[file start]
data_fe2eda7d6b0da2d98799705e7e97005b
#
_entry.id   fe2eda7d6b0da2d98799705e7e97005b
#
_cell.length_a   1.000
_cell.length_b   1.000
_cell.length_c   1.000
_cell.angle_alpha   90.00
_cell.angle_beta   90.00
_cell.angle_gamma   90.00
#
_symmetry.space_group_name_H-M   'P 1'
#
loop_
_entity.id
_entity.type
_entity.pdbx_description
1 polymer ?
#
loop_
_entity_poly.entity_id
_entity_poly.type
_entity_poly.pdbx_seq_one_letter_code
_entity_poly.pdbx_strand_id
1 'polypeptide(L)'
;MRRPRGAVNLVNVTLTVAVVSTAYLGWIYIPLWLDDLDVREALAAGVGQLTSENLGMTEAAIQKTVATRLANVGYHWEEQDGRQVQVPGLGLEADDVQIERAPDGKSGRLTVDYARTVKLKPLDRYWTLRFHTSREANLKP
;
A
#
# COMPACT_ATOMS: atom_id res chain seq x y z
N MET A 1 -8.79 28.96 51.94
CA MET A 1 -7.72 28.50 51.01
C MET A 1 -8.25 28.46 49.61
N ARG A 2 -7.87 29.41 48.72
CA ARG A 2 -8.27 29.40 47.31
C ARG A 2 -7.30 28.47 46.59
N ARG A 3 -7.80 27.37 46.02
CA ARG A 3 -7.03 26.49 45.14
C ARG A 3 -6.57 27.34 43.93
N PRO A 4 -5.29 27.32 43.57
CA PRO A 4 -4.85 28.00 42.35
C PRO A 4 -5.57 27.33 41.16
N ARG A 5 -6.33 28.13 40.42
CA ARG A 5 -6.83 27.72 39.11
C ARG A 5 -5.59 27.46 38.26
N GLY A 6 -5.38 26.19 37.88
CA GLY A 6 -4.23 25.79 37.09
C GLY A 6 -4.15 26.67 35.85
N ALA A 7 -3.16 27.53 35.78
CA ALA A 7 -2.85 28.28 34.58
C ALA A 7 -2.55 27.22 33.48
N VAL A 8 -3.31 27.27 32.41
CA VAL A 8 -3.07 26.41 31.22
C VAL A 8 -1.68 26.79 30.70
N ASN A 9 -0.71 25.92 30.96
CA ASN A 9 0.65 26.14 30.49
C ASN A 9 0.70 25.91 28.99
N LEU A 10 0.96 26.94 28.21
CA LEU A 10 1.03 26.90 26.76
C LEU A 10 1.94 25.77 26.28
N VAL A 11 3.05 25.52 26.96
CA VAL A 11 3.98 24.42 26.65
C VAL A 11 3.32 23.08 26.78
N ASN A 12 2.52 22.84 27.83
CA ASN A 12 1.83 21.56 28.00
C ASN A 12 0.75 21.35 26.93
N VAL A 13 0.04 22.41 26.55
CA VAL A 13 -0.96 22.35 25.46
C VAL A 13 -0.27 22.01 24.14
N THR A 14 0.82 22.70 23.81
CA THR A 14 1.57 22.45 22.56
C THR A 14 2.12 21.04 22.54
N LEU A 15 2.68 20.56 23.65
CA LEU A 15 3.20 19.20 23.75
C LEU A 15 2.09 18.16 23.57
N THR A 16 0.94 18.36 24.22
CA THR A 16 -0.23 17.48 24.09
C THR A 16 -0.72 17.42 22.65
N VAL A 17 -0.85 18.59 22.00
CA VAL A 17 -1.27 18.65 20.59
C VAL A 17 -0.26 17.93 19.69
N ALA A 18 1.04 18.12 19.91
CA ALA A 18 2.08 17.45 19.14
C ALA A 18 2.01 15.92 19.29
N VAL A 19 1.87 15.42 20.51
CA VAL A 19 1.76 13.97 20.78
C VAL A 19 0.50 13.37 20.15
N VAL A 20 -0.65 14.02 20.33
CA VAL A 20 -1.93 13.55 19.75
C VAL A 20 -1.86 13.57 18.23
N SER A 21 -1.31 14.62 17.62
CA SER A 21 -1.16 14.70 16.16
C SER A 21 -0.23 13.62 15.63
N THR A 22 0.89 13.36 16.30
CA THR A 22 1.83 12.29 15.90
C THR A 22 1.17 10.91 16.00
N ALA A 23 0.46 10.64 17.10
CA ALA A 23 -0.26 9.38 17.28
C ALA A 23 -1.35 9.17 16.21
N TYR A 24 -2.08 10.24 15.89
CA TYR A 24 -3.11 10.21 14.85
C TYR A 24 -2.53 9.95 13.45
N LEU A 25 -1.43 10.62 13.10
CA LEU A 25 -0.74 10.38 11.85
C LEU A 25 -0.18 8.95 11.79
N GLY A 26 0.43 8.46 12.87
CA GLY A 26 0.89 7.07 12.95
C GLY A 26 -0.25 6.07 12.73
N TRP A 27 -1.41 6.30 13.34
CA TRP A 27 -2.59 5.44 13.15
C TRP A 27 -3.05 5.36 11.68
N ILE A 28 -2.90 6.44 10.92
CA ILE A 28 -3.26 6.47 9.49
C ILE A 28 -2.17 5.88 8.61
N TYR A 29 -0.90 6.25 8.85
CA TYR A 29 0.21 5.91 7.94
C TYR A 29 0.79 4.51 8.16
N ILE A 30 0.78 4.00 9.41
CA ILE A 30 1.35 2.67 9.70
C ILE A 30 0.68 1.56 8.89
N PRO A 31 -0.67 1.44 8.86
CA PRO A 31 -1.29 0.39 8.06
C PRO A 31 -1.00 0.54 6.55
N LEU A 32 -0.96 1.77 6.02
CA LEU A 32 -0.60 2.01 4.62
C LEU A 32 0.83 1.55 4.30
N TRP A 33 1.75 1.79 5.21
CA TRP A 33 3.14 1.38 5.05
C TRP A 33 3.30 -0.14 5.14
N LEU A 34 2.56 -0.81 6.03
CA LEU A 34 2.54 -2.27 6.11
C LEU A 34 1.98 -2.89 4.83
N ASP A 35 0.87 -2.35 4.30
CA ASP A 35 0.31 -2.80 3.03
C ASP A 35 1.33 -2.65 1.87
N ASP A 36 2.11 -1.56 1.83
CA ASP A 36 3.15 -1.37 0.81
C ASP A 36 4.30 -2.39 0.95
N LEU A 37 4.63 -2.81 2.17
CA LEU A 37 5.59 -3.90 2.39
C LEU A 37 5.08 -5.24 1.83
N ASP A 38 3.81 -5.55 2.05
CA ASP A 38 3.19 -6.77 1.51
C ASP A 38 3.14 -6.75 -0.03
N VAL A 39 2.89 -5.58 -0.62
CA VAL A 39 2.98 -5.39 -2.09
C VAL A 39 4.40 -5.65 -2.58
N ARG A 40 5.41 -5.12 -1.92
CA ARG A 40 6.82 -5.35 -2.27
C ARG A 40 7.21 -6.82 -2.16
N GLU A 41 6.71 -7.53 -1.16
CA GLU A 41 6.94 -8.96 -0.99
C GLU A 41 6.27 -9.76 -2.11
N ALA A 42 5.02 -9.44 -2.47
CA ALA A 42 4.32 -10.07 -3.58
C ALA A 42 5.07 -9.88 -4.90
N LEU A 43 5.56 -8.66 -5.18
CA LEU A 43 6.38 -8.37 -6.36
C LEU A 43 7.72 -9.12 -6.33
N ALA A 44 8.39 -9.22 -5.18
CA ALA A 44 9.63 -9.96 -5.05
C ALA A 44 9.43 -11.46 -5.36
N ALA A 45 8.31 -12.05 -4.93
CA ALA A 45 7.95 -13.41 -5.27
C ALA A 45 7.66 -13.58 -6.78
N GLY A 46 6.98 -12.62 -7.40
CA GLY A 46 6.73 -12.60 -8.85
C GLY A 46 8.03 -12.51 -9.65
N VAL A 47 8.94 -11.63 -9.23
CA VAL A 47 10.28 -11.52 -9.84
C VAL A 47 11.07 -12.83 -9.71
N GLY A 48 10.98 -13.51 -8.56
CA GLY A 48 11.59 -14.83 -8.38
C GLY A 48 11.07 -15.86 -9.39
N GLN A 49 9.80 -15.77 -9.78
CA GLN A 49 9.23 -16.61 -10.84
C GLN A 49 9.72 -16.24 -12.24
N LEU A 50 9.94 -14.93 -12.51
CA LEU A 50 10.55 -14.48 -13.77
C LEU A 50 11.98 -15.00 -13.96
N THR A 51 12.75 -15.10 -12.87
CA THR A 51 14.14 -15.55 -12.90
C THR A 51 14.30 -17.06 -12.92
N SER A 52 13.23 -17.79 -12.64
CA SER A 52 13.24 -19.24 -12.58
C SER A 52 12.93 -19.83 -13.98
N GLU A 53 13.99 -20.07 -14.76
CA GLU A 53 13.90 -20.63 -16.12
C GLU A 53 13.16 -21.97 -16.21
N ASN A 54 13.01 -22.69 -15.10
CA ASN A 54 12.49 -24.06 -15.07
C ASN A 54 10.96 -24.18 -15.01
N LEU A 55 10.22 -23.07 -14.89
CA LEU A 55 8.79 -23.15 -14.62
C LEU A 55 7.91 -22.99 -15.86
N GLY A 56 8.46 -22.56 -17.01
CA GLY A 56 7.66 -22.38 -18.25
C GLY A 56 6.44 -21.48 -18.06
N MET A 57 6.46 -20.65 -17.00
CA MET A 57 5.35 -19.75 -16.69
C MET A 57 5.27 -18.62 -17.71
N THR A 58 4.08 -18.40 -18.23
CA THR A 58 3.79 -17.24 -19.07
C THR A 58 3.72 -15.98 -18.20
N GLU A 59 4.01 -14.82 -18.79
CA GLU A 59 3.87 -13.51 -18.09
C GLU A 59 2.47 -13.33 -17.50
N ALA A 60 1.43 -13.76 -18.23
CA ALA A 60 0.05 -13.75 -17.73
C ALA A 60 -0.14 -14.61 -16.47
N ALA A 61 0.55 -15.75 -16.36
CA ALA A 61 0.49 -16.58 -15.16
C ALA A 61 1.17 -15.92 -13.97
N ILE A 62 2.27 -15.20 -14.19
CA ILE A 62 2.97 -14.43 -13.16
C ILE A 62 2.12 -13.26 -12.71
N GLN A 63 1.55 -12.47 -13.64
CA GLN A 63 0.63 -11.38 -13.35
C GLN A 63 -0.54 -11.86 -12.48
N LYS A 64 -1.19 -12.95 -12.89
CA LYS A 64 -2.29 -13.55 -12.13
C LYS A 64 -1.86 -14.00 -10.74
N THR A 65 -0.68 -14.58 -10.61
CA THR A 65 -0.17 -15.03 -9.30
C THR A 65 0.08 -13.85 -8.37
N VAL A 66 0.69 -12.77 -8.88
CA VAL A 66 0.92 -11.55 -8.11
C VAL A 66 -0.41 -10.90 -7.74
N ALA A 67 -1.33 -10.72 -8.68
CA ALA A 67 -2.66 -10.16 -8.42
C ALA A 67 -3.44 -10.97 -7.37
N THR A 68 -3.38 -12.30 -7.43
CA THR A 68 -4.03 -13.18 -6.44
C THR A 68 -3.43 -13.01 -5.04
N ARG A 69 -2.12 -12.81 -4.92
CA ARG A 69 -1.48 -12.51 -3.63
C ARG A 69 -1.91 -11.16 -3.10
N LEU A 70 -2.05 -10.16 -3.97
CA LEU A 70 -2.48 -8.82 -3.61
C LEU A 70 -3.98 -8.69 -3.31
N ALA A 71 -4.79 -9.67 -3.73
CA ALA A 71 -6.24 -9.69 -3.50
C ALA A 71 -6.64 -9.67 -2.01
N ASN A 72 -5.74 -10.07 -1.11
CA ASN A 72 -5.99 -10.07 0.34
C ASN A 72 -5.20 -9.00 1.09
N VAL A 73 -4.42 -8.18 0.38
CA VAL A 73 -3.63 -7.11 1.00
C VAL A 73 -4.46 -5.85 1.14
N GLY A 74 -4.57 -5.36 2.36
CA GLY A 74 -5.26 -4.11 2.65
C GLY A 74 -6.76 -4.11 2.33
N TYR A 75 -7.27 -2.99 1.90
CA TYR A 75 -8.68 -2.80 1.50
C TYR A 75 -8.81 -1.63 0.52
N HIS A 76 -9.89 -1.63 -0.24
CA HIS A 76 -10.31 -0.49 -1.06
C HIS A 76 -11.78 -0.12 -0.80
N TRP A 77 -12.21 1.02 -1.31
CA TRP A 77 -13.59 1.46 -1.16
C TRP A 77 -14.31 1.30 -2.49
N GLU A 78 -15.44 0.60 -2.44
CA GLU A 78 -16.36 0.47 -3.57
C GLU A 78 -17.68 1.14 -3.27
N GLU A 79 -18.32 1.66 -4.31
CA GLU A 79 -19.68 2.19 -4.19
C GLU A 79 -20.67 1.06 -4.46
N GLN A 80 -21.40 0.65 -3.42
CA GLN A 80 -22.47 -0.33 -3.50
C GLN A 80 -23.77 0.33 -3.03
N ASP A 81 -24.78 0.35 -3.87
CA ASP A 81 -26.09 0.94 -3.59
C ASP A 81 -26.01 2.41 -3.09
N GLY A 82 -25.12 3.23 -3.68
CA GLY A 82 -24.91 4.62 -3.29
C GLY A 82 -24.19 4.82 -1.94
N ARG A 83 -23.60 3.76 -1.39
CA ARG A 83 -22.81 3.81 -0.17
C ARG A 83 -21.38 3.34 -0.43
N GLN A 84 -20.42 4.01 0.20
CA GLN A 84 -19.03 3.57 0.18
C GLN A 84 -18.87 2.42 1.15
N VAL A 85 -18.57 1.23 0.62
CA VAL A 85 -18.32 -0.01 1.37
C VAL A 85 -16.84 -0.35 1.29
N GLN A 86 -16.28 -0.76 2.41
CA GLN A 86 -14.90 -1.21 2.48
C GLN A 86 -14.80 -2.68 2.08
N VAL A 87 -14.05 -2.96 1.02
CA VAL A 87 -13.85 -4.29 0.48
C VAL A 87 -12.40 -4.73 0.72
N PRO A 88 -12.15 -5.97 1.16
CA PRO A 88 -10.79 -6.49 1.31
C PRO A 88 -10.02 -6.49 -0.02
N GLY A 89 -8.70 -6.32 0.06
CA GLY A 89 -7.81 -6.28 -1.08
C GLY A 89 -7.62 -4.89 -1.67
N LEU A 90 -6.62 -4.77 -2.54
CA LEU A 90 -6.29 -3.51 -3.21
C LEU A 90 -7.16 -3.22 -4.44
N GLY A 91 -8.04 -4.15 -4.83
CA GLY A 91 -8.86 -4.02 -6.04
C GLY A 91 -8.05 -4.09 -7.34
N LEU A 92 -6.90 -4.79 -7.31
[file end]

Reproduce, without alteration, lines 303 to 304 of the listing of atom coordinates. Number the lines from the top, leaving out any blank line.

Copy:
C GLY A 91 -8.05 -4.09 -7.34
N LEU A 92 -6.90 -4.79 -7.31